An Ocean Science Day was organized by the Intergovernmental Oceanographic Commission (IOC-UNESCO) on 17 June 2015 to share recent developments in ocean science with representatives of its 147 Member States, networks and partners. The overall objective was to improve decision makers’ understanding and awareness of current challenges and emerging issues, through lectures and panel discussions with eminent experts. Presentations and debates focused on the linkages between ocean health and human wellbeing, the potential of the latest advancements in monitoring technology, current scientific challenges in the Artic and the legacy of the International India Ocean Expedition.
The biennial sessions of IOC-UNESCO’s governing body, the Assembly, have always provided an opportunity to foster dialogue between experts and decision makers on ocean science. This year, for the first time, a full day was dedicated to the lecture series, with additional panels, to highlight emerging issues that require international collaboration in marine science and technology, as well as the need to develop new ocean knowledge and technologies for the benefit of society.
Ocean, health and wellbeing
Not only do human impacts, such as pollution, affect the sustainability and quality of marine ecosystems, they also affect human health both directly and indirectly. In her IOC Anton Bruun Memorial lecture, Lora E. Fleming, director of the European Centre for Environment and Human Health and chair of Oceans, Epidemiology and Human Health at the University of Exeter Medical School, analysed risks and benefits in the ocean and human health dynamic. There is enormous potential to promote human health and wellbeing through interactions with marine environments, as well as to foster pro-environmental behaviours to restore and preserve marine environments. The dynamic provides insights into new areas and avenues for global cooperation, to collaboratively address the local and global challenges of our interactions with the ocean, both now and in the future. Prof. Fleming was awarded the IOC Anton Bruun Medal, dedicated to the memory of the noted Danish oceanographer and first chairman of the Commission.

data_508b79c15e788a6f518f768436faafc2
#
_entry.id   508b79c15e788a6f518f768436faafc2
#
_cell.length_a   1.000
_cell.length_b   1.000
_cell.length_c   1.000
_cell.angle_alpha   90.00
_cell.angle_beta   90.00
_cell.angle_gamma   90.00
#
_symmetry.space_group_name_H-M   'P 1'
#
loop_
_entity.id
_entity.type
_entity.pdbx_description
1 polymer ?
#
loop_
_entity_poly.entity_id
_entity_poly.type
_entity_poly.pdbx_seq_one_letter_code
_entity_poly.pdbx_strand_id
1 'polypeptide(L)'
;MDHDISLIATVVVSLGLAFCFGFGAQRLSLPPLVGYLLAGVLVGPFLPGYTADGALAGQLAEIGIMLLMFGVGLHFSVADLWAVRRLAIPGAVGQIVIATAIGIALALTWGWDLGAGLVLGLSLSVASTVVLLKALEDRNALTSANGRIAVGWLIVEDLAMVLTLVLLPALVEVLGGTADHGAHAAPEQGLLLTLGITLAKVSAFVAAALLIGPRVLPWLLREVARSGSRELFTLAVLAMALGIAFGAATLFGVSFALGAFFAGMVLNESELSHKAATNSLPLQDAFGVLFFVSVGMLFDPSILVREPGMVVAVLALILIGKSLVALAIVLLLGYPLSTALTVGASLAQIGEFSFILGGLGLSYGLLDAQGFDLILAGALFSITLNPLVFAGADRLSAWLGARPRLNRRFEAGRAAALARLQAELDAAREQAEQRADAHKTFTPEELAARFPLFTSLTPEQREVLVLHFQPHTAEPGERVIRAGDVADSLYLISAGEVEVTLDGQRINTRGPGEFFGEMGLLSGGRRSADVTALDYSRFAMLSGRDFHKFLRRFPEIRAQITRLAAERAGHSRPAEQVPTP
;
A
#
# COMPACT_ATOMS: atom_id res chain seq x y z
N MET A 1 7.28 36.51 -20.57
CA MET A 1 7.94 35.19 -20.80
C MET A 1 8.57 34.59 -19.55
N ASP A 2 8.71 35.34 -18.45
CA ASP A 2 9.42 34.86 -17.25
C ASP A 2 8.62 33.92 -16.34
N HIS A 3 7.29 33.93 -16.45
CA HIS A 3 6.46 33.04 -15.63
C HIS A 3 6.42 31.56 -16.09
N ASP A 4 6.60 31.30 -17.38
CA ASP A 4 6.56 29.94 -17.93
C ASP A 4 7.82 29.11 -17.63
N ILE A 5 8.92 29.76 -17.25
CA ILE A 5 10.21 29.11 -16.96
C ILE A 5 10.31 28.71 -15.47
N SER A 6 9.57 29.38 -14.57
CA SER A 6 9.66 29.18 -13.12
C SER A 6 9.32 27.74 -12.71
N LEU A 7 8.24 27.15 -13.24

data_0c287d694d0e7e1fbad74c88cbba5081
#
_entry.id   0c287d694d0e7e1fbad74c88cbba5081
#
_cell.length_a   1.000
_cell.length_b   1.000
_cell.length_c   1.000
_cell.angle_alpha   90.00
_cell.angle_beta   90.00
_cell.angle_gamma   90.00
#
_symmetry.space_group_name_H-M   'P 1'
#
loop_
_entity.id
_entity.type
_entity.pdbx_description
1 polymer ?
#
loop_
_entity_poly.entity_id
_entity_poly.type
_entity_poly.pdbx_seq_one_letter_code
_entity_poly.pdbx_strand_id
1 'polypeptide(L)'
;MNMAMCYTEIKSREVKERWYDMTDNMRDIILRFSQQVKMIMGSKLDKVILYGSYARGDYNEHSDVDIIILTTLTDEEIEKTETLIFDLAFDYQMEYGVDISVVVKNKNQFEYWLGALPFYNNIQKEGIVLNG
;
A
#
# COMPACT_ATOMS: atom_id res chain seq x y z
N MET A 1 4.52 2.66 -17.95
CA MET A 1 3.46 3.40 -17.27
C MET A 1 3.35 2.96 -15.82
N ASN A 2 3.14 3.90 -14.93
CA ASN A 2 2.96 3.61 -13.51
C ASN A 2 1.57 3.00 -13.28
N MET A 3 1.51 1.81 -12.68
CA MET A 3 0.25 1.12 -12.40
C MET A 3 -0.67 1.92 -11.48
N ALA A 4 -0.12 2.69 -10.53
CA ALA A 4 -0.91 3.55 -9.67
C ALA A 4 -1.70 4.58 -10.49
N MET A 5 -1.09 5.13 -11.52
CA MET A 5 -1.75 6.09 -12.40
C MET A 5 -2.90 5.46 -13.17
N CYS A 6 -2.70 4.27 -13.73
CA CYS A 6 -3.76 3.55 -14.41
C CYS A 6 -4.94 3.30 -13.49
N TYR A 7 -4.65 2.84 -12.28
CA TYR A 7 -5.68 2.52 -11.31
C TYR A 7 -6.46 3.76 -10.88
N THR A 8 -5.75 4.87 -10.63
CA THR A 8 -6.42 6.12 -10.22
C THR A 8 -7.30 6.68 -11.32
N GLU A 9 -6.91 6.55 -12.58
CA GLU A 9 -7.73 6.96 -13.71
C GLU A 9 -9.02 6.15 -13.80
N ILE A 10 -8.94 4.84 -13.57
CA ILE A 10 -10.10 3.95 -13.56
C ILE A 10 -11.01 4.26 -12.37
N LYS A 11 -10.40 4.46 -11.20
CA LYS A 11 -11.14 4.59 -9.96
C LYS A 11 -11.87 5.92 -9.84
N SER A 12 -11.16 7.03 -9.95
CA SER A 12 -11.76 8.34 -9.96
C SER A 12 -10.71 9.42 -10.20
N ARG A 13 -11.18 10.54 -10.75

Glider challenge: high resolution for 4D oceanic measurements
Autonomous underwater gliders, robotic devices used for ocean measurements such as water currents, temperature and water quality, are an example of a new, game-changing technology in ocean science. They provide a cost-effective solution to fill knowledge gaps, collecting measurements in areas that are impossible to reach, such as rough seas, regions afflicted by piracy or wars, and remote locations. The rapid development of autonomous underwater gliders as a critical component of the Global Ocean Observing System (GOOS) was discussed with a panel of eminent scientists. The panel stressed the need for sustained 4-D oceanic measurements, outlined the barriers to progress, presented results and discoveries enabled by ocean gliders and a vision for future international cooperation.